Secrets of Stone Age Jade Axes Revealed in Scotland
A new exhibition at the National Museum of Scotland showcases a rarely seen collection of Stone Age jade axeheads. Most of them were brought to Scotland around 4,000 years BC. In those times they were at least 100 years old.
The display that opened on May 20 contains a collection of jade axeheads which were created over 6,000 years ago. The artifacts were made in the Italian Alps, far from Scotland. The axeheads were brought to Scotland by pioneering farming groups from the northern region of France. The history of the axeheads was discovered by a French-led group of researchers involved in National Museums Scotland ''Projet [Project] Jade''.
Dr. Alison Sheridan, Principal Curator of Early Prehistory in the Department of Scottish History and Archaeology, said that the Museum hopes to ''inspire and fascinate'' modern people with the unique history of the ''extraordinary jade axeheads''.
A Greenlaw axehead. (National Museum of Scotland)
The jade axes are polished and it would have taken many hours to make one. They were probably used as ritual or ceremonial objects; however these artifacts were important for the expansion of a civilization as well. The polished stone axes transformed society after the Ice Age. They allowed people to clear space in forests and plant crops more effectively than ever before. However, it is unlikely that the jade axes were used to cut large quantities of wood.
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Moreover, the researchers have argued that the axes were status symbols - a luxurious confirmation of the power and prestige of the owner. Jade is not found in Britain, the rock comes from Mont Viso, located south-west of Turin and Mont Beigua above Geona in Italy.
Apart from the jadeitite, omphacitite, nephrite, and eclogite stones were also discovered. However, for many decades archaeologists used the term ''jade'' for all of them. The axeheads were made near high mountains. People who made these axeheads climbed to heights of over 2,000 meters (6561.68 ft.) in the Italian Alps.
Block of raw jadeitite from the Oncino valley with Mont Viso in the background. (Projet Jade)
According to the researchers, the people who lived there during the Neolithic period associated mountains with the realm of the gods. The Neolithic people probably also believed that pieces of the mountains had powers which could heal and protect.
Jade axeheads are in collections of some other museums as well. According to Gillian Varndell, Curator of the British Museum (which owns a jade axehead discovered in Canterbury):
''The axe has been a powerful symbol for thousands of years in many parts of the world. It means different things to different societies. To the early farmers the everyday working axehead was an essential tool for clearing land for cultivation. Objects like the Canterbury jade axehead, however, were not used for farming, they were symbols of status. Ownership of one was undoubtedly restricted. The green color of jade might itself have been significant, as copies were made using local greenish rock. More than a hundred axeheads made from jade have been found in Britain and Ireland. Most of them have been accidental and isolated, so there is no sense of a pattern.''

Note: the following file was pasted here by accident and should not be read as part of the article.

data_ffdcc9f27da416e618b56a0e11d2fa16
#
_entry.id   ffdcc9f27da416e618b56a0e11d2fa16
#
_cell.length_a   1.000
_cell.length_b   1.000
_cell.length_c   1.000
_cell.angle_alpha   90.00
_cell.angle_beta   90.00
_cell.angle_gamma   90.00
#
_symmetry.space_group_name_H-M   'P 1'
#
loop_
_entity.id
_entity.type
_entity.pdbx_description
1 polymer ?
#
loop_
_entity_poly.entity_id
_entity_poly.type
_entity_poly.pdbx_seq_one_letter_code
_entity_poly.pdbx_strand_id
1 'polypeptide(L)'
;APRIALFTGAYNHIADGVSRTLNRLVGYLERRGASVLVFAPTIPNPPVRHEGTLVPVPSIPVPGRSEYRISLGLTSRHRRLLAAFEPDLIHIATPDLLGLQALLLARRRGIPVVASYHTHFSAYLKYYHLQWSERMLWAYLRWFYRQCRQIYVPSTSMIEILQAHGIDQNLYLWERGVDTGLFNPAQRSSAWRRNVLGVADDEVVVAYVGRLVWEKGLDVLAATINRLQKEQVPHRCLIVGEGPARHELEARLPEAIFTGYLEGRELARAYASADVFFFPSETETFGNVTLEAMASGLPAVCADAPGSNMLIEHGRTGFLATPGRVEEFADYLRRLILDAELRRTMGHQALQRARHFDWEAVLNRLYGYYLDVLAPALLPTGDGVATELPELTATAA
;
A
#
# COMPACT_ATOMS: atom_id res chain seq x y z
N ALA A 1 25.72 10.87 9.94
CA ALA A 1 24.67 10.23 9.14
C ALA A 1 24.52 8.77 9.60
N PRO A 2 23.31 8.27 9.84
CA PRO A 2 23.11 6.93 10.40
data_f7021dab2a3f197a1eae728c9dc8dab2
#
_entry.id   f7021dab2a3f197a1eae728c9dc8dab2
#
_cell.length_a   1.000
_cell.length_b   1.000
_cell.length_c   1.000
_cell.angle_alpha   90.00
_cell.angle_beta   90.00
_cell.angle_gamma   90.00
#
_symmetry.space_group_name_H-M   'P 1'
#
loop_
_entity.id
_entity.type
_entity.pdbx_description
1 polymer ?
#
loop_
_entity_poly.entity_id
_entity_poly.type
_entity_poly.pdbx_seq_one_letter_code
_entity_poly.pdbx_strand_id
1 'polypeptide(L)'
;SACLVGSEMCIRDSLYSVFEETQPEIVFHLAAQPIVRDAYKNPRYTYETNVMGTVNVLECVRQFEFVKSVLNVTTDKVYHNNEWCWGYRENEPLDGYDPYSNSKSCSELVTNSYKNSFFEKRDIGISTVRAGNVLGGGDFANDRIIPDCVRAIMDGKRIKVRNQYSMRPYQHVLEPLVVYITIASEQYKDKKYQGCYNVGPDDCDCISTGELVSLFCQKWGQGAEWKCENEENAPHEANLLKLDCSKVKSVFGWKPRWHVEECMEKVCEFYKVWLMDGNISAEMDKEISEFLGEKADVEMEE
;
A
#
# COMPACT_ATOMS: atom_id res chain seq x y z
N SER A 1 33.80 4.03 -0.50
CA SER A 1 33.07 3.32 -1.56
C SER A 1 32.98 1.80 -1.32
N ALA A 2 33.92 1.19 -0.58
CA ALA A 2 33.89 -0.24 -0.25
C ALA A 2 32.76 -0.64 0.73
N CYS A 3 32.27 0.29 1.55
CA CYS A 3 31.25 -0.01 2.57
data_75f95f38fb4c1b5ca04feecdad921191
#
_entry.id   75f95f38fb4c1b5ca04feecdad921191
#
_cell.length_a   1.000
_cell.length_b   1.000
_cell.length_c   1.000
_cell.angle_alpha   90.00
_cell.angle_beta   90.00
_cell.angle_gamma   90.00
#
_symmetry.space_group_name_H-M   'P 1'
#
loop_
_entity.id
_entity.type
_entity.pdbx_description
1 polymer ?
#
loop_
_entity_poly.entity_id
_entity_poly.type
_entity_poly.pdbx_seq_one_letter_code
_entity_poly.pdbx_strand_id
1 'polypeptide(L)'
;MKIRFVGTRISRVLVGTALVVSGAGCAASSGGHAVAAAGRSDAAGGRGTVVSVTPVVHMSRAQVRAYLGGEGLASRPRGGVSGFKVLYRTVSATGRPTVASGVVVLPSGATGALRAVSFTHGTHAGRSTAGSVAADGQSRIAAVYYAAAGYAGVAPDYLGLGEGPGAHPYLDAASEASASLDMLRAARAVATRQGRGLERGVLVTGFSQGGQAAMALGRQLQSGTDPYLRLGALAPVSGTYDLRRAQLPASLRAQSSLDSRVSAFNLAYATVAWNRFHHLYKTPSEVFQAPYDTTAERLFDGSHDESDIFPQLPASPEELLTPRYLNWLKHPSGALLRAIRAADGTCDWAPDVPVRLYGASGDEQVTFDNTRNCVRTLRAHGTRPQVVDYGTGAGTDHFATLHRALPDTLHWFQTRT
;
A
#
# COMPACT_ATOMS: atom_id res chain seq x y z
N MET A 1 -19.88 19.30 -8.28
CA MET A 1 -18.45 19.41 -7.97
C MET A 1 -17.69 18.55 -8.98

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Jade axe, Canterbury, Kent, England, Neolithic, about 4,000-2,000 BC. (Public Domain)
Nowadays, over 1,600 large axeheads made from jadeitite, omphacitite, nephrite, and eclogite are known in Europe. Excavations in Ireland suggest that they are not very popular artifacts. There, only four out of over 21,000 stone axeheads were found to be made of jadeite.
Archaeologists began to analyze the jade axeheads for the first time in the 1940s. They examined the stone axes of the South-Western Group of Museums. In the 1960 and 1970s, a few researchers tried to explore the secrets of the jade axeheads, but the real progress in researching the origins of these artifacts was made Pierre and Anne-Marie Pétrequin, with their team known as Projet Jade.
They have taken a Europe-wide approach, locating axehead sources high in the mountains of northern Italy. On Monte Viso they discovered the quarries dated back to 5,200 BC. When people brought the jade axes to Brittany, they started to copy them in local fibrolite. In Ireland, copies were made in local stone sources too.
The rituals and ceremonies connected with the jade axeheads are still unknown. The team of researchers hopes that future work will bring about more information on this area.
Fragment of deliberately-broken axehead, found near Douglas Castle, South Lanarkshire. The straight line along the bottom is due to the removal of a slice to make a petrological thin section during the 1960s. (National Museum of Scotland)
Top image: A Stone Age Jadeitite axehead. Credit: Projet Jade